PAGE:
Food menus

Our doctor may have advised you to follow a certain diet. For your convenience, we have provided links that can help guide you through the wide variety of choices available while still adhering to the recommendations of your physician(s).

What Can Help Acid Reflux?

One thing you can do to reduce your risk for heartburn and acid reflux disease is to eat low-fat, high-protein meals. Also, eat smaller meals more frequently. It may also help to avoid certain beverages and foods.

Avoid beverages that seem to trigger heartburn or make it worse, such as:

  • Coffee or tea (both regular and decaffeinated)
  • Other beverages that contain caffeine
  • Carbonated beverages
  • Alcohol

Avoid foods that seem to trigger your heartburn or make it worse, such as:

  • Citrus fruits, such as oranges and lemons
  • Tomatoes and products that contain tomatoes, such as tomato sauce and salsa
  • Chocolate
  • Mint or peppermint
  • Fatty or spicy foods, such as chili or curry
  • Onions and garlic

Low-Residue Diet: Foods to Enjoy

Eating a low-residue/low-fiber diet goes against what nutritionists tout as a healthy way to eat because it severely limits fiber intake and other important nutrients. A low-residue/low-fiber diet usually stays away from grainy, nutty foods that are loaded with fiber.

Here are foods you can eat if you are on a low-residue diet:

  • Grains
  • Refined or enriched white breads and plain crackers, such as saltines or Melba toast (no seeds)
  • Cooked cereals, such as farina, cream of wheat, and grits
  • Cold cereals, such as puffed rice and corn flakes
  • White rice, noodles, and refined pasta

Fruits and Vegetables

The skin and seeds of many fruits and vegetables are loaded with fiber, so peeling skin and avoiding seeds is part of a low-residue diet.

The following vegetables can be eaten on a low-residue diet:

  • Well cooked fresh vegetables or canned vegetables without seeds, such as asparagus tips, beets, green beans, carrots, mushrooms, spinach, squash (no seeds), and pumpkin
  • Cooked potatoes without skin
  • Tomato sauce (no seeds)

Fruits include:

  • Ripe bananas
  • Soft cantaloupe
  • Honeydew
  • Canned or cooked fruits without seeds or skin, such as applesauce or canned pears
  • Avocado
  • Milk and Dairy
  • Milk products are OK to eat, in moderation. Milk does not contain fiber, but it may trigger symptoms such as diarrhea and cramping for some people with lactose intolerance. As an alternative, using lactase supplements or eating lactose-free products may be options.

Meats and Protein

You can enjoy most meats, including beef, lamb, chicken, fish (no bones), and pork, as long as they are lean, tender, and soft. Eggs are also OK to eat.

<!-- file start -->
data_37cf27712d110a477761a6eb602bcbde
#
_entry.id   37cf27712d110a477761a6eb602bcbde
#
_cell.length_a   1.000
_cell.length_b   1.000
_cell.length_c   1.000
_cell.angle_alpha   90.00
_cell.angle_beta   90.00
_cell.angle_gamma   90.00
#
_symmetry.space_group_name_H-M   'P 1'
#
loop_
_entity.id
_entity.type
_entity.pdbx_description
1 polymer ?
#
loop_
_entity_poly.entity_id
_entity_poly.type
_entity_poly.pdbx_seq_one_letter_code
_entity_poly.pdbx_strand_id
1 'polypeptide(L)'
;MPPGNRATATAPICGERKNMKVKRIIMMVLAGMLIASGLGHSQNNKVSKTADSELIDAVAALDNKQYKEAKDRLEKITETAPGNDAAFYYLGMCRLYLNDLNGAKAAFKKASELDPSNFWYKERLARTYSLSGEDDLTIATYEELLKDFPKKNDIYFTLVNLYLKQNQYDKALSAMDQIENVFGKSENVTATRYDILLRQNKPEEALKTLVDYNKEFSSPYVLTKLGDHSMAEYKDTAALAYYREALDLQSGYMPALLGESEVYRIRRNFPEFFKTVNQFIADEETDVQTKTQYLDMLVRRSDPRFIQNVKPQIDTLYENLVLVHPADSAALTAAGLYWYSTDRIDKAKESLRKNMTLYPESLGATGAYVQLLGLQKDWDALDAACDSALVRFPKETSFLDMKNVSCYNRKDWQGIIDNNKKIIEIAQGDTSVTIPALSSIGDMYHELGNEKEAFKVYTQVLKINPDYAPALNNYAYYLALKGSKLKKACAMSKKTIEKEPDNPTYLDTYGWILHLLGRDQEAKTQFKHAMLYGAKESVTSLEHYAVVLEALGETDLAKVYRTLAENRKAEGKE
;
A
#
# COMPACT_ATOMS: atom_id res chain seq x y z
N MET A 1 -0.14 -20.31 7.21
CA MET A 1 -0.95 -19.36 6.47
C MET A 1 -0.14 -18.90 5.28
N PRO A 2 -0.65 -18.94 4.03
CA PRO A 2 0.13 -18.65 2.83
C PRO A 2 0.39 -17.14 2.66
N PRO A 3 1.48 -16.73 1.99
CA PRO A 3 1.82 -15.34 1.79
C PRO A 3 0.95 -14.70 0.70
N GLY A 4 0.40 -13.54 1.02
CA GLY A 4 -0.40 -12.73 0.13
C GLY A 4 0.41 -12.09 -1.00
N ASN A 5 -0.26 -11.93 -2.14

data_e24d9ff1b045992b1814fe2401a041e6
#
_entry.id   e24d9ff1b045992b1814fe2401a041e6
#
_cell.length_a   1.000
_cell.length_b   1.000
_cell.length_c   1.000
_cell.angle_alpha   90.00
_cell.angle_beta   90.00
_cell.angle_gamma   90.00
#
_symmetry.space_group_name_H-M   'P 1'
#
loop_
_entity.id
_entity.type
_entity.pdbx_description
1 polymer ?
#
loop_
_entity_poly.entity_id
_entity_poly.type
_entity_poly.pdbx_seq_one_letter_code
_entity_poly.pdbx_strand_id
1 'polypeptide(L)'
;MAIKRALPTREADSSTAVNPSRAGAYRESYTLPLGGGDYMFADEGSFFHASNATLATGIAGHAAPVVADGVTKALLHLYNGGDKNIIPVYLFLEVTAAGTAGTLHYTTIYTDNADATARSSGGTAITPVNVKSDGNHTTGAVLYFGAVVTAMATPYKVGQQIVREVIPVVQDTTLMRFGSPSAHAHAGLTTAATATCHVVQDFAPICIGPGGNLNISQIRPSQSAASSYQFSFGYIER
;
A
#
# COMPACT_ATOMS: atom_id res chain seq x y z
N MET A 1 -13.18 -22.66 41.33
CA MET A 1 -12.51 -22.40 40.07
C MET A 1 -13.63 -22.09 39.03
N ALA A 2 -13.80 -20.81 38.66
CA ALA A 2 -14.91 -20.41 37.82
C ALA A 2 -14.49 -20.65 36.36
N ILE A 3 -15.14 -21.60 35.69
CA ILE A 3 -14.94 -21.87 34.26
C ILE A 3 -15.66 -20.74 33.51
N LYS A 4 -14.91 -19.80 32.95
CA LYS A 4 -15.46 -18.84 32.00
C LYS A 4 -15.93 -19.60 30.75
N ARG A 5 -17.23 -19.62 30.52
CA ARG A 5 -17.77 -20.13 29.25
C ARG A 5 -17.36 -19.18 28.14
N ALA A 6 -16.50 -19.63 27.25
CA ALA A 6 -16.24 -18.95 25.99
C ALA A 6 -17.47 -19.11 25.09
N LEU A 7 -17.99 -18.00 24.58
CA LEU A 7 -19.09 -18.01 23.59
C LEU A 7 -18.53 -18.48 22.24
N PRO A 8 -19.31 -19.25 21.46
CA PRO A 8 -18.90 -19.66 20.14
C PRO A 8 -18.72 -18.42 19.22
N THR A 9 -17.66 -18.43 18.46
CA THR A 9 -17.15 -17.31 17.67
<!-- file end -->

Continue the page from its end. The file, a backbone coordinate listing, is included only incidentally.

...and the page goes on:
Fats, Sauces, and Condiments are fine to eat on a low-residue diet:

  • Margarine, butter, and oils
  • Mayonnaise and ketchup
  • Sour cream
  • Smooth sauces and salad dressing
  • Soy sauce
  • Clear jelly, honey, and syrup
  • Sweets and Snacks
  • You can still satisfy your sweet tooth on a low-residue diet.

The following desserts and snacks are OK to eat, in moderation

  • Plain cakes and cookies
  • Gelatin, plain puddings, custard, and sherbet
  • Ice cream and popsicles
  • Hard candy
  • Pretzels
  • Vanilla wafers

Low-Residue Diet: Foods to Avoid While on a low-residue diet, these foods or drinks are generally avoided:

  • Seeds, nuts, or coconut, including those found in bread, cereal, desserts, and candy
  • Whole-grain products, including whole-grain breads, cereals, crackers, pasta, rice, and kasha
  • Raw or dried fruits, such as prunes, berries, raisins, figs, and pineapple
  • Most raw vegetables
  • Certain cooked vegetables, including peas, broccoli, winter squash, Brussels sprouts, cabbage, corn (and cornbread), onions, cauliflower, potatoes with skin, and baked beans Beans, lentils, or tofu
  • Tough meats with gristle and smoked or cured deli meats
  • Cheese with seeds, nuts, or fruit
  • Peanut butter, jam, marmalade, or preserves
  • Pickles, olives, relish, sauerkraut, and horseradish
  • Popcorn
  • Fruit juices with pulp or seeds, prune juice, or pear nectar

Which foods cause gas?

Most foods that contain carbohydrates cause gas. By contrast, fats and proteins cause little gas.

    • Sugars
    • Beans contain large amounts of this. Smaller amounts are found in vegetables like cabbage, Brussels sprouts, broccoli, asparagus, and also in whole grains.
    • Milk and milk products such as cheese, ice cream, along with processed foods such as bread, cereal, and salad dressing contain lactose.
    • Fructose is found in onions, artichokes, pears, and wheat
    • This sugar is found naturally in fruits, including apples, pears, peaches, and prunes.
    • Starches
    • Starches, such as, potatoes, corn, pasta and wheat, produce gas as they are broken down in the large colon. Rice is the only starch that does not produce gas.
    • Fiber
    • There are two types of fiber which are soluble and insoluble.
    • Soluble fiber breaks down in the large colon and causes gas. Soluble fiber is found in oat bran, beans, peas, and most fruits.

Insoluble fiber passes essentially unchanged through the intestines and produces little gas.